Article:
|Title:||Chronic kidney disease–related osteoporosis is associated with incident frailty among patients with diabetic kidney disease: a propensity score–matched cohort study||Authors:||CHIA-TER CHAO
on behalf of the COhort of GEriatric Nephrology in NTUH (COGENT) study group
|Issue Date:||2020||Publisher:||Springer||Journal Volume:||31||Journal Issue:||4||Start page/Pages:||699-708||Source:||Osteoporosis International||Abstract:||
Summary: Chronic kidney disease (CKD)-related osteoporosis is a major complication in patients with CKD, conferring a higher risk of adverse outcomes. We found that among those with diabetic kidney disease, this complication increased the risk of incident frailty, an important mediator of adverse outcomes. Introduction: Renal osteodystrophy and chronic kidney disease (CKD)-related osteoporosis increases complications for patients with diabetic kidney disease (DKD). Since musculoskeletal degeneration is central to frailty development, we investigated the relationship between baseline osteoporosis and the subsequent frailty risk in patients with DKD. Methods: From the Longitudinal Cohort of Diabetes Patients in Taiwan (n = 840,000), we identified 12,027 patients having DKD with osteoporosis and 24,054 propensity score-matched controls having DKD but without osteoporosis. The primary endpoint was incident frailty on the basis of a modified FRAIL scale. Patients were prospectively followed-up until the development of endpoints or the end of this study. The Kaplan-Meier technique and Cox proportional hazard regression were used to analyze the association between osteoporosis at baseline and incident frailty in these patients. Results: The mean age of the DKD patients was 67.2?years, with 55.4% female and a 12.6% prevalence of osteoporosis at baseline. After 3.5 ± 2.2?years of follow up, the incidence rate of frailty in patients having DKD with osteoporosis was higher than that in DKD patients without (6.6 vs. 5.7 per 1000 patient-year, p = 0.04). A Cox proportional hazard regression showed that after accounting for age, gender, obesity, comorbidities, and medications, patients having DKD with osteoporosis had a significantly higher risk of developing frailty (hazard ratio, 1.19; 95% confidence interval, 1.02–1.38) than those without osteoporosis. Conclusions: CKD-related osteoporosis is associated with a higher risk of incident frailty in patients with DKD. ? 2020, International Osteoporosis Foundation and National Osteoporosis Foundation.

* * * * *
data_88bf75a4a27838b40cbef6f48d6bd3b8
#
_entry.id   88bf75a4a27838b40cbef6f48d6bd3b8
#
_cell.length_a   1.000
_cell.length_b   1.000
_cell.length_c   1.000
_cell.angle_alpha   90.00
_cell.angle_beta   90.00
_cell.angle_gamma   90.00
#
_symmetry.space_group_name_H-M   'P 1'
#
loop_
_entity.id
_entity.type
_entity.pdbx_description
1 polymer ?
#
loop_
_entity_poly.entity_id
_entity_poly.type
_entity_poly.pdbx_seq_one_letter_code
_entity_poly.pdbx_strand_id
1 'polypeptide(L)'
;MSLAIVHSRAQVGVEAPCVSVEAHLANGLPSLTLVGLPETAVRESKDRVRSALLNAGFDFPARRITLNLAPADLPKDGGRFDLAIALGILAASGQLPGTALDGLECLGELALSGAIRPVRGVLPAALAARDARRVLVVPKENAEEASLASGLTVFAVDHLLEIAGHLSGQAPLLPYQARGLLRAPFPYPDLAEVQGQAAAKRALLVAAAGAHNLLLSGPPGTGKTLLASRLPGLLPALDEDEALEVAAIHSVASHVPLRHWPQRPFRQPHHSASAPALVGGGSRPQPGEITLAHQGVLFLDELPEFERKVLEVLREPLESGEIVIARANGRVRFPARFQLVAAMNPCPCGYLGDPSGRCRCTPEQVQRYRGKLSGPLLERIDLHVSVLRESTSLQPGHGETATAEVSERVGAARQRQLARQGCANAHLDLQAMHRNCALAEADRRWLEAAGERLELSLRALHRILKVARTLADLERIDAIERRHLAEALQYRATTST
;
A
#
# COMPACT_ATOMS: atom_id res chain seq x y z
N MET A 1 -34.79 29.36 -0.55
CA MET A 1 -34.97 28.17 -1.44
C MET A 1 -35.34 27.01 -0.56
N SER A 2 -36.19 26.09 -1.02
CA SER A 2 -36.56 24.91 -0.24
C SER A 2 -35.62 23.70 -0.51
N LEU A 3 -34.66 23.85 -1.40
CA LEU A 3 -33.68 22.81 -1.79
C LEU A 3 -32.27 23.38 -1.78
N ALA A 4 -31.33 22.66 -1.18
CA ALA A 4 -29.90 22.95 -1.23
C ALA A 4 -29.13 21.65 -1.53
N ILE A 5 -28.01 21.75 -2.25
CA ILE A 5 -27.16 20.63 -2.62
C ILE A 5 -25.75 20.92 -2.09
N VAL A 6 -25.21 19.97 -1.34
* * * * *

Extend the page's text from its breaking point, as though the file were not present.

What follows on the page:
|ISSN:||0937-941X||DOI:||10.1007/s00198-020-05353-9||SDG/Keyword:||adverse outcome; aged; Article; bone atrophy; chronic kidney failure; cohort analysis; comorbidity; controlled study; cross-sectional study; diabetic nephropathy; disease association; female; follow up; Frail Scale; frailty; functional status assessment; human; longitudinal study; major clinical study; male; morbidity; obesity; osteoporosis; prevalence; priority journal; propensity score; prospective study; renal osteodystrophy; retrospective study; risk factor; Taiwan; chronic kidney failure; complication; diabetes mellitus; diabetic nephropathy; frailty; osteoporosis; angiotensin receptor antagonist; dipeptidyl carboxypeptidase inhibitor; Aged; Angiotensin Receptor Antagonists; Angiotensin-Converting Enzyme Inhibitors; Cohort Studies; Diabetes Mellitus; Diabetic Nephropathies; Female; Frailty; Humans; Male; Osteoporosis; Propensity Score; Renal Insufficiency, Chronic; Risk Factors; Taiwan
|Appears in Collections:||醫學系|
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